Ex-Rep. Patton reappointed to state board
By David Skolnick
Gov. John Kasich, a Republican, reappointed ex-state Rep. Sylvester D. Patton Jr., a Democrat from Youngstown, to a second six-year term on the state Unemployment Compensation Review Board, a position that paid him $63,643 last year.
“I told the governor I was interested in staying on, and they looked at what I’ve done there,” Patton said. “They made the decision to keep me. They had the choice to get another Democrat or an independent to replace me.”
During his six years on the board, including the past three-plus as chairman, Patton said he led the charge to bring in a director and got rid of people in the office who’d been there for about 35 years and hadn’t changed with the times.
Patton is paid $35.20 an hour to serve on the board that reviews about 300 unemployment compensation appeals a week. Last year he worked about 1,808 hours, and received $63,643 in salary, according to the governor’s office.
“I’d like to get a raise because of the work I’ve done,” said Patton, whose hourly salary hasn’t changed since then-Gov. Ted Strickland, a Democrat, appointed him to the job in March 2007.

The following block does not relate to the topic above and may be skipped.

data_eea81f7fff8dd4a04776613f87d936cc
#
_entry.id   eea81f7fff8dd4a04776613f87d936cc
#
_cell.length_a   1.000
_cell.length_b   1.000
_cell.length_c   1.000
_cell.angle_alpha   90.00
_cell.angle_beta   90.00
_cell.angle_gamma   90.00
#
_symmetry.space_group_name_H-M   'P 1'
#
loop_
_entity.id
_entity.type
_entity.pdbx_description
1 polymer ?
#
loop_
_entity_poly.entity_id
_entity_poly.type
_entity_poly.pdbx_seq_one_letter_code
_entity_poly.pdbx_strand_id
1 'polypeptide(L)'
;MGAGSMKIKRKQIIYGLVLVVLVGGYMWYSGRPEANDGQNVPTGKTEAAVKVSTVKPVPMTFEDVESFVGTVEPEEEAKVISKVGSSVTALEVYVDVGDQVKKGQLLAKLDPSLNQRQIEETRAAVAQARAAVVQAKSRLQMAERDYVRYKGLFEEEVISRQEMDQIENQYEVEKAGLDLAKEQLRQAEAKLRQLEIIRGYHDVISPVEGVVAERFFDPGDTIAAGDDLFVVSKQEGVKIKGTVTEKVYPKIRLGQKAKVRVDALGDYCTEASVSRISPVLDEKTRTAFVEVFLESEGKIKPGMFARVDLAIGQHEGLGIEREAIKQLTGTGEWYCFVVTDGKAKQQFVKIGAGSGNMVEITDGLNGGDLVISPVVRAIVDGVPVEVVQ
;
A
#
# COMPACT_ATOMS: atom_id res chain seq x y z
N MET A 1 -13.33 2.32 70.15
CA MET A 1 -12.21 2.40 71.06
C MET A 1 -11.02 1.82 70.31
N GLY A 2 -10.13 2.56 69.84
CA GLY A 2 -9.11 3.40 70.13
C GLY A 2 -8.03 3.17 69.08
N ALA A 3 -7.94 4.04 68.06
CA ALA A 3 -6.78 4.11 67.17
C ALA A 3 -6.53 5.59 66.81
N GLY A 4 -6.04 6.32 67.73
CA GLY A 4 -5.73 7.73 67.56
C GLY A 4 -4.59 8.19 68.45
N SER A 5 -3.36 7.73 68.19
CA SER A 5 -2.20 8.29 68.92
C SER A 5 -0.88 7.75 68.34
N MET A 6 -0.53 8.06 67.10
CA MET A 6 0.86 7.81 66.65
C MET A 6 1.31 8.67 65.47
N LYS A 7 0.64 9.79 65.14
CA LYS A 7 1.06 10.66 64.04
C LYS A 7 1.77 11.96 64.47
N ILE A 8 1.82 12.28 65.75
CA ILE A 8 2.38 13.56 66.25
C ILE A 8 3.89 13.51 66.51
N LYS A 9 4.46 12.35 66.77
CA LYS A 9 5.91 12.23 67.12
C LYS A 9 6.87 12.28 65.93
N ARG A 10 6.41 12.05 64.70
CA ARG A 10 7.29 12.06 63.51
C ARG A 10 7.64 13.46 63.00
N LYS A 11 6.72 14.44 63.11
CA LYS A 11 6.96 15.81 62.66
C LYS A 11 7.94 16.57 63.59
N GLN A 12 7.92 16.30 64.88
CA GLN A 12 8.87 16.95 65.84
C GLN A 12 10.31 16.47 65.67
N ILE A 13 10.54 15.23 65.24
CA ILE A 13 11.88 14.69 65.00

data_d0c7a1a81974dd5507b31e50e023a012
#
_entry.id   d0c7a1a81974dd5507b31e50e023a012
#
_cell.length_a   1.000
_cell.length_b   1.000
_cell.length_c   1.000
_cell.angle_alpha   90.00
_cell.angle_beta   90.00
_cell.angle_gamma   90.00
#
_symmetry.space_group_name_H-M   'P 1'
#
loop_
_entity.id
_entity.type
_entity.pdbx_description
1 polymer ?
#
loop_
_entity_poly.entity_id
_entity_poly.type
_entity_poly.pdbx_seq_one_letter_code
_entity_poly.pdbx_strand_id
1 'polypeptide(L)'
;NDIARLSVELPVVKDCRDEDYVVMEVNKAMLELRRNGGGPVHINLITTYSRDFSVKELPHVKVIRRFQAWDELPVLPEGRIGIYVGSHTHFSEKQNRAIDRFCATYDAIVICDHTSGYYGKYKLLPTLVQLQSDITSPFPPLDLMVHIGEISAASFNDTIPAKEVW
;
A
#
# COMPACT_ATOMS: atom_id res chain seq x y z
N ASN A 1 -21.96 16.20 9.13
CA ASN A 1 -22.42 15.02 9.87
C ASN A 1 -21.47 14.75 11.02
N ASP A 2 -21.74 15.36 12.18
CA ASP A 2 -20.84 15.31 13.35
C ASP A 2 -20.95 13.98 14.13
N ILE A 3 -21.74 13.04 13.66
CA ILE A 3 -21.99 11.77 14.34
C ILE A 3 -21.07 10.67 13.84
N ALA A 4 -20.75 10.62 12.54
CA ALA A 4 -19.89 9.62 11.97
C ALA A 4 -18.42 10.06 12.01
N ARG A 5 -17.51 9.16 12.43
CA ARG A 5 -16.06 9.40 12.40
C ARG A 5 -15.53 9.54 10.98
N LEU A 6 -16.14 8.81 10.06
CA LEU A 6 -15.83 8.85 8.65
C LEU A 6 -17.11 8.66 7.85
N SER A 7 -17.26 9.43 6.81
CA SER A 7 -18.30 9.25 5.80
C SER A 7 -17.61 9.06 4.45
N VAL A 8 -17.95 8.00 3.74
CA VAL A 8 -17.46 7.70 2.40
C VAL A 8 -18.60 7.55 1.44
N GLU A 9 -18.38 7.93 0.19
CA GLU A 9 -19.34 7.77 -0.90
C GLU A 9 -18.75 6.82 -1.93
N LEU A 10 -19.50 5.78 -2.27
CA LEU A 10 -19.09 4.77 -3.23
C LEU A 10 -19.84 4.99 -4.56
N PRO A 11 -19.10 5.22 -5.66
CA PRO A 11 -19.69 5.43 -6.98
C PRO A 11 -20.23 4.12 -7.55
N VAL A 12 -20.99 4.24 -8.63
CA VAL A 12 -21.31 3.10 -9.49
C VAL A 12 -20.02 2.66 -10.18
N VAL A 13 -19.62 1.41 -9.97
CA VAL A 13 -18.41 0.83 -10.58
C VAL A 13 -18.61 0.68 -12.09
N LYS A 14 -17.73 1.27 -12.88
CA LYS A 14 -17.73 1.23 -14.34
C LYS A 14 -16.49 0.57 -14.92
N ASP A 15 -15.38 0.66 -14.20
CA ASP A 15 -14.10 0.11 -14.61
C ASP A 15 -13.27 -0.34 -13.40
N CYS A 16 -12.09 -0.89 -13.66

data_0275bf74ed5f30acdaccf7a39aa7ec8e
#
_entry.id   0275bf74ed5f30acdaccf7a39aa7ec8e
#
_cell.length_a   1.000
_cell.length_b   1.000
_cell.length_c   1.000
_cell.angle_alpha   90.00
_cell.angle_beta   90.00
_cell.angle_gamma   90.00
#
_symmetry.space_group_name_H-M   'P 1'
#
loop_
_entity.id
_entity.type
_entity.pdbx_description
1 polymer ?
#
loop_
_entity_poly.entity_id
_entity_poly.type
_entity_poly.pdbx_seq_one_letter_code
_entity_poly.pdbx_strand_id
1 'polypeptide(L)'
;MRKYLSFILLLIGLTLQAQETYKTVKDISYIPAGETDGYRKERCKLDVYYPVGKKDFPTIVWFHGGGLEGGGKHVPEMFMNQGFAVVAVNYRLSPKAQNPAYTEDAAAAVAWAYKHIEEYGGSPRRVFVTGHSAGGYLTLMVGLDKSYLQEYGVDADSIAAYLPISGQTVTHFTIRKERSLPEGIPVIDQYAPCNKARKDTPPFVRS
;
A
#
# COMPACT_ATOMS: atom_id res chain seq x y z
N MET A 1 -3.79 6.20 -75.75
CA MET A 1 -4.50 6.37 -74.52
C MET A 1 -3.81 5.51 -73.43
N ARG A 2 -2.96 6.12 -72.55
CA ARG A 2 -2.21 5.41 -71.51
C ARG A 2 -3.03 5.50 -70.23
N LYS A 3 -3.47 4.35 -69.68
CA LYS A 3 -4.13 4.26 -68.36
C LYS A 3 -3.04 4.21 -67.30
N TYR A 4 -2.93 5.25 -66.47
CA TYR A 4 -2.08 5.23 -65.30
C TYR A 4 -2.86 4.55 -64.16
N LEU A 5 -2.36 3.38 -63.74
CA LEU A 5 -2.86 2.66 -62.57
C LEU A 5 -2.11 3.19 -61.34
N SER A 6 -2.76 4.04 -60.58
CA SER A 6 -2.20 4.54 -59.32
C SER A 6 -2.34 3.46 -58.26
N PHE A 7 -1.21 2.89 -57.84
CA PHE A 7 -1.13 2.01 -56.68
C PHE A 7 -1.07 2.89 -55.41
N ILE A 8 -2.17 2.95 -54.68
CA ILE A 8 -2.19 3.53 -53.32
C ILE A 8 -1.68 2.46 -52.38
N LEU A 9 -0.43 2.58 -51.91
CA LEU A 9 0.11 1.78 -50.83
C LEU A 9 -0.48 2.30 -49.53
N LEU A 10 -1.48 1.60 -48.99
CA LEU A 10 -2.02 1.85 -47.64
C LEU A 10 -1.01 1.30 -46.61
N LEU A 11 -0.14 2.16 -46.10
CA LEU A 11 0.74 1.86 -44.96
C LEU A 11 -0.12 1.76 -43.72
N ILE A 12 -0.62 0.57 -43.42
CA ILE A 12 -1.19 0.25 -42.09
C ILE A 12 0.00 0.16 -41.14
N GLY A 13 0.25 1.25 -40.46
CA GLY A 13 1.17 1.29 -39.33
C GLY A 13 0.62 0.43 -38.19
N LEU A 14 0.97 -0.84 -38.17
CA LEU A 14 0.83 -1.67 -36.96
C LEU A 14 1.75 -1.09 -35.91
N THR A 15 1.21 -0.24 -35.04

Patton, 64, said he used to spend three days a week in Columbus for the job, but that’s been cut to two days a week in recent years because he and the two other board members can get work done on computers at their home.
“He brings vast experience to the position, and he came highly recommended,” said Rob Nichols, Kasich’s spokesman.
Kasich reappointed Patton on Friday.
When first appointed six years ago, Patton said he was selected because of “my hard work and dedication to the Democratic Party and the Strickland campaign.”
At the time, Patton said the job was No. 3 on his wish list of state positions, behind a seat on the Public Utilities Commission of Ohio board and director of Ohio Department of Transportation’s District 4, which includes Mahoning and Trumbull counties.
Patton, who spent nine years as a state representative, was somewhat concerned he wouldn’t be reappointed so he ran two years ago for the city’s 5th Ward council seat, losing the Democratic primary to incumbent Paul Drennen.